The Wastrel (Most Unsuitable Men, book 1) (Harlequin Historicals #344)… by Margaret Moore
England 1862: For the longest time London’s society considered Lord Paris Mulholland the most renowned wastrel (Oxford American Dictionary - wastrel: a wasteful or good for nothing person), but every ball or party that was thrown, always included an invitation to the Mulholland house. These kinds of parties always bored Lord Mulholland, he had to invent ways to keep himself amused, overhearing a conversation about himself left him wondering if someone like Miss Wells could really be so audacious and innocent. Being invited to this party was a surprise to Clara Wells, she knew that her aunt and uncle didn’t run in the same class. When Aunt Aurora had gotten the Lord Mulholland to agree to her painting his portrait, it was almost to much, how could she stay in the same house with that ’rogue’ and still maintain her reputation even if they desperately needed the money. The close proximity of the house leads to secrets, admissions of other secrets, and so much more that one portrait.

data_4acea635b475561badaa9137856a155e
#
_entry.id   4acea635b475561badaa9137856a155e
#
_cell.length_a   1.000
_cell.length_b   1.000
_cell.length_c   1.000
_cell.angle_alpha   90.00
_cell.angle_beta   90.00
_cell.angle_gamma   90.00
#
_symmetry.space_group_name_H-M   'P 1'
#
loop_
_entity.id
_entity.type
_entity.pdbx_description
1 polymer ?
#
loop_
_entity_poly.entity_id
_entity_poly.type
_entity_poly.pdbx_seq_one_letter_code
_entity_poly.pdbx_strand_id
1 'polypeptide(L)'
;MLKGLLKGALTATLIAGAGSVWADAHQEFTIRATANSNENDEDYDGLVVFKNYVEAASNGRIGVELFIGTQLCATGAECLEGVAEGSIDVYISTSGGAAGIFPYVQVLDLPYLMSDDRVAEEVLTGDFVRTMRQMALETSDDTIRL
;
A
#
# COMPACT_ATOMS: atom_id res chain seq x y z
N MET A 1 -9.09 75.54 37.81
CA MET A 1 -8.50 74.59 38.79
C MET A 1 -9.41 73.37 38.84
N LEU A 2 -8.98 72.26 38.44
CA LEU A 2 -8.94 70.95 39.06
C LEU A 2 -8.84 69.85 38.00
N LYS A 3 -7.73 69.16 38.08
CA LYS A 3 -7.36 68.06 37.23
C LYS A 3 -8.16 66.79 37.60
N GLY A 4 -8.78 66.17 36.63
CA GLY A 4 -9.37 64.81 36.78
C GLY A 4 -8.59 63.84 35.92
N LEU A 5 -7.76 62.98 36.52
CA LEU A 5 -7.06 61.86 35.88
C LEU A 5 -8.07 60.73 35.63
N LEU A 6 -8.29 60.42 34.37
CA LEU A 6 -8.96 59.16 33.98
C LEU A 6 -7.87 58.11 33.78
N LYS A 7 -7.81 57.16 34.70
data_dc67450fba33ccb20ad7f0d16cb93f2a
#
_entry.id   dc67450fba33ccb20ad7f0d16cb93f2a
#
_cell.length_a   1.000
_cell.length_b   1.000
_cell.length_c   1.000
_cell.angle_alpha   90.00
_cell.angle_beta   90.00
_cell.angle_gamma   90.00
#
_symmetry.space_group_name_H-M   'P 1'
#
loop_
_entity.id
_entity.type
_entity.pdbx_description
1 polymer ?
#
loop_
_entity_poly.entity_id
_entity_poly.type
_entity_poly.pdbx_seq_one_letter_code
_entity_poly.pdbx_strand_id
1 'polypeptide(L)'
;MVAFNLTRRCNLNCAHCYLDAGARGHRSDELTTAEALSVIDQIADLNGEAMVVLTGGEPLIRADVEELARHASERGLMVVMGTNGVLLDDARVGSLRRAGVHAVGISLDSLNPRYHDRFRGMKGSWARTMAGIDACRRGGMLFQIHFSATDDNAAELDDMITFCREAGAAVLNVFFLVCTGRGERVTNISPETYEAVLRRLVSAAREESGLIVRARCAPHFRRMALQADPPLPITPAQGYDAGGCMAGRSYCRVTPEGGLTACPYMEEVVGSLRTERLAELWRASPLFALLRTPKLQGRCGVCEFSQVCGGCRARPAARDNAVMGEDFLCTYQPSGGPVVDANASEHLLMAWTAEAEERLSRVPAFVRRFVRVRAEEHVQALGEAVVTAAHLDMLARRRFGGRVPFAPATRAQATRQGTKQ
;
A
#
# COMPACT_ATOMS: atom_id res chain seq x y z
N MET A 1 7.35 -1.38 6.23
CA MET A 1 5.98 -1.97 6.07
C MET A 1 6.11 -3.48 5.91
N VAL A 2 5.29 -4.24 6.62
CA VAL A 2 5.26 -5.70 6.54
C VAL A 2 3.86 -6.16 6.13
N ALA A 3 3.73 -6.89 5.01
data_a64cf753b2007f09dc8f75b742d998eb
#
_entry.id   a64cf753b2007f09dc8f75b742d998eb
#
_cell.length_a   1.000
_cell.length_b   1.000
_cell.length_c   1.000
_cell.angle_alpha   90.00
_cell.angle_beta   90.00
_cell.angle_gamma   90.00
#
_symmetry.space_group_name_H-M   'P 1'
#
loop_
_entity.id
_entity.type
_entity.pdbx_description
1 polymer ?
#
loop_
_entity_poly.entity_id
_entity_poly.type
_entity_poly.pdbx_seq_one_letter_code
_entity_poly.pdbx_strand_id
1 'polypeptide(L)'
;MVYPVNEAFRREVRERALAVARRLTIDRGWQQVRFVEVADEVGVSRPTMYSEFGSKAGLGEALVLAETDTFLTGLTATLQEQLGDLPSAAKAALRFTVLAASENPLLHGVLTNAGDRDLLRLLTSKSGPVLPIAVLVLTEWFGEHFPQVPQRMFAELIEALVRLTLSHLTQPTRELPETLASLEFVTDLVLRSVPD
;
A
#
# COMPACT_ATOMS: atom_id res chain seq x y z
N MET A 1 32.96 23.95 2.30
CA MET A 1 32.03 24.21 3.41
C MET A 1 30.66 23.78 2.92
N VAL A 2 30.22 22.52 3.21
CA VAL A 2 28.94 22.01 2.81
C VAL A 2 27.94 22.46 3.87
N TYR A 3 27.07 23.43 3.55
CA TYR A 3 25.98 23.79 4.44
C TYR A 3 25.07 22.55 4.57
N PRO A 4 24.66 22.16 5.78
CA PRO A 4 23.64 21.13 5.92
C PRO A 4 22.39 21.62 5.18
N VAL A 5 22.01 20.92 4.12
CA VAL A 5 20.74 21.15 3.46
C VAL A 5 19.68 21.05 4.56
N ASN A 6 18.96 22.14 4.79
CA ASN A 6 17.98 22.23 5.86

From the beginning, the main plot is evident. The fun part of this story is finding out the emotion and personal depths that Paris daily maintains to keep his artificial façade. The gentle way Clara cares for her guardians touched Paris and he had to admire her even if she would never look at him that way. Through it all there is a sense of a gentle soul in Paris that is yearning to be cared for and by the end, a sigh for the words come out wrong and feeling get hurt, but if it really matters, he can make it right. This is an older Harlequin Historical (1996) that I dug out, re-reading it after so many years was a treat.
Sep 7, 2008